Few things can be more frustrating than jumping into the driver’s seat on a frosty morning, turning the key in the ignition and failing to hear the engine roar to life. Frigid weather can cause trouble with a car’s battery. Some drivers do not understand why, but getting the facts can help people avoid having to deal with dead batteries on cold winter days.
Cold temperatures wreak havoc on batteries because they slow the chemical reaction inside of the battery. Batteries work by combining lead plates with lead dioxide and sulfuric acid to create electrons. While batteries can function under myriad conditions, the cold weather tends to degrade high-quality batteries and may render sub-par batteries useless. The cold weather can cause the fluid in the battery to freeze and lose function. A battery that is frozen will not hold a charge, and, as a result, the car won’t start.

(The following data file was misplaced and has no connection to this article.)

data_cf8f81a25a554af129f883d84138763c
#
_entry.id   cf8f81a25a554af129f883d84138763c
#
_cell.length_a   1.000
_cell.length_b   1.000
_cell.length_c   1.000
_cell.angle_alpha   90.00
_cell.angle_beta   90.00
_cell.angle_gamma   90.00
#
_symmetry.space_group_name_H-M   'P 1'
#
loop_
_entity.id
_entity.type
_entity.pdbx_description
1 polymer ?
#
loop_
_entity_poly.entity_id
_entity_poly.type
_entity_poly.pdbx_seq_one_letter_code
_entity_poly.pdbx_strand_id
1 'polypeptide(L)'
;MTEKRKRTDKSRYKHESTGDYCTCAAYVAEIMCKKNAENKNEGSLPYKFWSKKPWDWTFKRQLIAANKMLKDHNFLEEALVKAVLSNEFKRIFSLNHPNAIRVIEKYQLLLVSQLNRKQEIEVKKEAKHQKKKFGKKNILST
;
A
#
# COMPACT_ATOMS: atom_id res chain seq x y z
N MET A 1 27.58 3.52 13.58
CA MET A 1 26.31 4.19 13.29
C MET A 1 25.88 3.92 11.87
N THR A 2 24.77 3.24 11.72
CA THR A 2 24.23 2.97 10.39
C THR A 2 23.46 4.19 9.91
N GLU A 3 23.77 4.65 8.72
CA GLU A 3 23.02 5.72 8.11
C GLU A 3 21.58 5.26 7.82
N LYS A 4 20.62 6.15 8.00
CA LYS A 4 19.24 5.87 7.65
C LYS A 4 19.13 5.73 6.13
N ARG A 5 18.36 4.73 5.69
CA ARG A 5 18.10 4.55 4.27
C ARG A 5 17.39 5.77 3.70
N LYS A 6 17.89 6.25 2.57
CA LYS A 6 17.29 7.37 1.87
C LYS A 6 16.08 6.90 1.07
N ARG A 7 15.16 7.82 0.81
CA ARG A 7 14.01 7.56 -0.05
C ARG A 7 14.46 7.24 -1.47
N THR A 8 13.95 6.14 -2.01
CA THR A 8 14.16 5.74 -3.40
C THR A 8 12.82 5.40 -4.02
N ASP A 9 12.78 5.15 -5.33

There are various ways to protect a battery from failure in the cold, and some of them involve taking precautionary measures even before the arrival of cold weather.
n Assess the age of your battery. If your battery is old, now may be the time to replace it. Batteries differ in how long they last, but many last anywhere from five to 10 years. If your car is still running on its original battery and your car is several years old, it may be a good idea to get a new battery before the end of winter. Battery size will not necessarily provide better starting. It’s important to buy the correct battery for the make of your car, which can usually be found inside of the owner’s manual.
n Verify that there is no corrosion. Corrosion can prevent a car from starting just as much as a worn-out battery. Corrosion is caused by a faulty connection that allows battery acid to escape and corrode surrounding areas. Regularly inspect the battery to keep abreast of issues that may cause corrosion. Carefully clean away any corrosive residue that has formed and make sure the battery is correctly seated.